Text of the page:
While all of the money being thrown around this time of year to free agents creates most of the headlines in the NFL, there's a cold reality that many players also lose their jobs this time of year.

Dealing with the unfortunate truth about how business works in the league, the Falcons are set to cut former Pro Bowl cornerback Desmond Trufant, ending his seven-year run with the only organization he's ever known.

But when one door closes, another opens. Hitting the free agent market for the first time, this may create an opportunity for the 29-year old Trufant to return to the Pacific Northwest and help solidify the Seahawks secondary.

A native of Tacoma, Washington, Trufant starred at the University of Washington, earning First-Team All-Pac 12 recognition as a senior. He finished his career with the Huskies producing 195 combined tackles and six interceptions, eventually being selected by the Falcons with the No. 22 overall pick in the 2013 NFL Draft.

After being jettisoned by Atlanta to create cap relief, Seattle could make a lot of sense as a potential landing spot for Trufant, whose older brother Marcus starred for the team from 2003 to 2012.

Despite suffering a broken forearm in Week 14, Trufant finished with 18 tackles and a career-high four interceptions last season in just nine games before landing on injured reserve. For his career, he's registered 329 tackles, 13 interceptions, and 79 passes defensed.

The Falcons paid Trufant $9.5 million last season, but coming off of his latest injury, he could be looking for a short-term deal to re-prove himself and possibly boost his stock for another run at free agency next spring.

The Seahawks have been encouraged by the progression of third-year cornerback Tre Flowers, who intercepted three passes in 15 starts last season. But he struggled mightily during the playoffs opposite of Pro Bowl starter Shaquill Griffin, creating questions about his long-term viability as a starter.

Last month, general manager John Schneider admitted he wasn't pleased with the performance of Seattle's secondary as a whole last season.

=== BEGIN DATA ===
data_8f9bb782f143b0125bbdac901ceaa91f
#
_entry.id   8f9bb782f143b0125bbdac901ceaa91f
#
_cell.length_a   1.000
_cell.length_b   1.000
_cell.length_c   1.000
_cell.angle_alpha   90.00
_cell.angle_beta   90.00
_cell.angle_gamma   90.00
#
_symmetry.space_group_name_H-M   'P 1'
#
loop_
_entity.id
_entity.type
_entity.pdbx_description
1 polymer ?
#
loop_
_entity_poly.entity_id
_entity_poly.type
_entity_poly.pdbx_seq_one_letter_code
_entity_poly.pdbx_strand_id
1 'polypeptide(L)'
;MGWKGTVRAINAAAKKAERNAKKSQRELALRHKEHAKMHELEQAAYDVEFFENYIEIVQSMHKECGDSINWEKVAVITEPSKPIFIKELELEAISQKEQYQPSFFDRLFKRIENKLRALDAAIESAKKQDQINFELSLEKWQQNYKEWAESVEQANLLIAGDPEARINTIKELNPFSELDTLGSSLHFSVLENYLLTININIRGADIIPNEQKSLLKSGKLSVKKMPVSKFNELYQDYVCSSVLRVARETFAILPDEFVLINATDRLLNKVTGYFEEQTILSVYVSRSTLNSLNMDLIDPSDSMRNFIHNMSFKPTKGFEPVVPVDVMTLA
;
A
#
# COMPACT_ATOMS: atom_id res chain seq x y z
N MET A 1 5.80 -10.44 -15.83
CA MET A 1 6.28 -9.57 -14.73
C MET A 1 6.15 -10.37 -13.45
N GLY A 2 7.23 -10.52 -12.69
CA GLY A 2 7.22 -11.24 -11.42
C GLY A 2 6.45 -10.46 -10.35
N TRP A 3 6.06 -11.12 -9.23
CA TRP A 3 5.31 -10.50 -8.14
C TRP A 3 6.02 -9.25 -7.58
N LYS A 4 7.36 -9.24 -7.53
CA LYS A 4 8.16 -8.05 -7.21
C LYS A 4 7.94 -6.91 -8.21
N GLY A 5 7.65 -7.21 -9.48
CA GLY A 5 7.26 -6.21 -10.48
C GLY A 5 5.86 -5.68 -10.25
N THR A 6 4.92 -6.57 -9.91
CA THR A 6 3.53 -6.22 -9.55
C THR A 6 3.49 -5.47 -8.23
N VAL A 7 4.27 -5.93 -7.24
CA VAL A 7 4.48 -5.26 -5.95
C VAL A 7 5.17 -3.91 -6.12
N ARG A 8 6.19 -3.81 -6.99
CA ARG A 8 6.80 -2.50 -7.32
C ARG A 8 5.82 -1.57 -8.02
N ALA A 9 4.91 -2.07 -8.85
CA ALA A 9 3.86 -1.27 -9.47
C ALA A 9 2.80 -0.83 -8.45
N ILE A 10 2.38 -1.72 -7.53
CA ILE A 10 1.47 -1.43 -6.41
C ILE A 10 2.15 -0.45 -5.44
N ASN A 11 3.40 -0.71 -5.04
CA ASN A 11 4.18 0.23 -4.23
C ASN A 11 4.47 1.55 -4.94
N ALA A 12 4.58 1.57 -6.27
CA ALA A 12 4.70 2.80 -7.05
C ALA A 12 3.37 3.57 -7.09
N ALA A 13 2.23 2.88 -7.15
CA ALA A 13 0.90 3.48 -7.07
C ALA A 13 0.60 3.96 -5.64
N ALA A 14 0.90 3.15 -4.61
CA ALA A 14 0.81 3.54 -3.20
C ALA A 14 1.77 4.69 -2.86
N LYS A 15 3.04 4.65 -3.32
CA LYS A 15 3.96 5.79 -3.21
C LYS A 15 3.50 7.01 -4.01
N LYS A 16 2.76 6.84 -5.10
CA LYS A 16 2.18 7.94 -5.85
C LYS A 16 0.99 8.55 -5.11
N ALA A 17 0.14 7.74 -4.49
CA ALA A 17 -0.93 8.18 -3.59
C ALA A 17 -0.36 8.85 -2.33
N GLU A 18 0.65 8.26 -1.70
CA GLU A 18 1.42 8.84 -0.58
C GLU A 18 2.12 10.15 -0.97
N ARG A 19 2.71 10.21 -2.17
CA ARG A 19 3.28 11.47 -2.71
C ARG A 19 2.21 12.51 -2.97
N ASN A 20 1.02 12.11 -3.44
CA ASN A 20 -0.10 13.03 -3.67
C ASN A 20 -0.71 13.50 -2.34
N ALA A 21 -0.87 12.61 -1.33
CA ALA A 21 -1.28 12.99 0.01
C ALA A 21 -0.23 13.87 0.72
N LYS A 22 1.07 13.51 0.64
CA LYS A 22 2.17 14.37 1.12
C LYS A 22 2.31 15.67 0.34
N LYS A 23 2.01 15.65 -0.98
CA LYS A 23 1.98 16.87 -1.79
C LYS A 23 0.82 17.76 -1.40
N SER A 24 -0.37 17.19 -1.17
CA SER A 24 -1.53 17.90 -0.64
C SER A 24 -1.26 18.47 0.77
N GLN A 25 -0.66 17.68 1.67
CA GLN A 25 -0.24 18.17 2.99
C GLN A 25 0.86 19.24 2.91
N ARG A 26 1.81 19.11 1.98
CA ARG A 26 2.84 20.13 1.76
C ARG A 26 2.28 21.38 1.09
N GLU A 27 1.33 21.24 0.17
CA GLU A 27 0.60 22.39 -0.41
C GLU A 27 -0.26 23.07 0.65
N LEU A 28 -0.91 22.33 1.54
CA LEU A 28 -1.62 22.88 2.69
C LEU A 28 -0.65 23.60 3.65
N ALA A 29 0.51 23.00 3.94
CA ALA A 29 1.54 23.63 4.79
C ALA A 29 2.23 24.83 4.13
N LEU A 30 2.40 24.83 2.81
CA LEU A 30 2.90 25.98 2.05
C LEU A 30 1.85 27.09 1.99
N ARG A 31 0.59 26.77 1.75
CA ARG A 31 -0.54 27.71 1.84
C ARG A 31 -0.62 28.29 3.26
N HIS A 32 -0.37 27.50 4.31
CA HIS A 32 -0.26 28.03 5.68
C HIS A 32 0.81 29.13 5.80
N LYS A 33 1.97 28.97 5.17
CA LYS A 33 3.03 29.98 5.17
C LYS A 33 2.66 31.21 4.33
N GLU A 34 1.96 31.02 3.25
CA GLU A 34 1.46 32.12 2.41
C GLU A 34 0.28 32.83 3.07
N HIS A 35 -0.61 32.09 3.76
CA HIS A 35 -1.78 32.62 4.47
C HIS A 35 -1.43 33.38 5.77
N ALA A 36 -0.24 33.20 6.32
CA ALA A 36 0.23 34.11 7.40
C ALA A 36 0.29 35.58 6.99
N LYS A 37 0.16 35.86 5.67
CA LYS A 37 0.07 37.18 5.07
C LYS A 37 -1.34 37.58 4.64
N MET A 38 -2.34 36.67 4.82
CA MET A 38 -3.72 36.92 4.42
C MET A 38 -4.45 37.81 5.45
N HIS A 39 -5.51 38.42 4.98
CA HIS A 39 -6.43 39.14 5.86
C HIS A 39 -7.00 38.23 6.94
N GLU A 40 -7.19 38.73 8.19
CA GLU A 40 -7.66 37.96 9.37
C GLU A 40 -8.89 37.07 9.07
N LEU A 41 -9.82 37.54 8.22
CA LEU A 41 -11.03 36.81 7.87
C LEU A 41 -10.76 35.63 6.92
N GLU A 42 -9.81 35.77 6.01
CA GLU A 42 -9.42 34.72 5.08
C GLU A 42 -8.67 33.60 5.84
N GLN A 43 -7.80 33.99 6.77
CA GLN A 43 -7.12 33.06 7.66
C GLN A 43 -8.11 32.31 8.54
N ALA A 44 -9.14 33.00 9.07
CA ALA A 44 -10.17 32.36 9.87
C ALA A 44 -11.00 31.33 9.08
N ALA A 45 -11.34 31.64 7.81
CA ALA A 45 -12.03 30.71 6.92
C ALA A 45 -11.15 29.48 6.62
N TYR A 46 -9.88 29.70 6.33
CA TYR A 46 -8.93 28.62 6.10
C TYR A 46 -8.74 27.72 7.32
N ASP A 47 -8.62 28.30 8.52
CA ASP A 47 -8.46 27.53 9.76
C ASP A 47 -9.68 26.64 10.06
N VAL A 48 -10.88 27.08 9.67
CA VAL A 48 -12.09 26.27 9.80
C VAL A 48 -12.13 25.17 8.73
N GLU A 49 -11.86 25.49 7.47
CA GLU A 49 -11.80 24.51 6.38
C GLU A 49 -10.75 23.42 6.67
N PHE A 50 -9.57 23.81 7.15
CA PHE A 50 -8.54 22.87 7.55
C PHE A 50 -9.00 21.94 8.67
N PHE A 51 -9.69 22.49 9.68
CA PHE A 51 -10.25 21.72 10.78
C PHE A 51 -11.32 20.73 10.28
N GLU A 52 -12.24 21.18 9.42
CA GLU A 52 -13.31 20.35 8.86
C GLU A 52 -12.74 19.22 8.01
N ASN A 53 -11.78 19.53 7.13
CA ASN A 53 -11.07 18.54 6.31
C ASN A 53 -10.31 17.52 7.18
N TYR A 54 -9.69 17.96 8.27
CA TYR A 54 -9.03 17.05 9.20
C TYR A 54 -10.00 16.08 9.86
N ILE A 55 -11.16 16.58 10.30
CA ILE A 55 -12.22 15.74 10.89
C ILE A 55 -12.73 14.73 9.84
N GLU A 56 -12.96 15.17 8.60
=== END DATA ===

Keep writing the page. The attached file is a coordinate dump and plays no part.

“I think just like every position; you’re constantly looking to tweak it and figure out how to get better, whether it’s at strong safety, free safety, you know? Obviously, we want to get better. If I told you that we were satisfied with the performance, I’d be lying. We all need to get better.”

That’s where Trufant figures into play here. Though he last made the Pro Bowl in a breakout 2015, his performance hasn't necessarily waned. Even as the Falcons have struggled to subpar records in recent seasons, he earned a stellar 78.5 grade from Pro Football Focus in 2017 and performed at an elite level last season before succumbing to injury.

If Trufant commands more than $8 or $9 million per year, Seattle will likely be priced out due to other roster needs. He doesn't necessarily fit the profile of an outside corner in Pete Carroll's defense either, as his 31 1/4-inch arms fall below the threshold the Seahawks normally look for.

But with the Cardinals adding DeAndre Hopkins, shoring up the secondary suddenly has become a more prominent need for the Seahawks to compete in the increasingly tough NFC West. Sign Trufant on a cost-efficient, incentive-laden deal would turn the unit from a liability into a strength and could also help Seattle's pass rush be more effective as a result next season.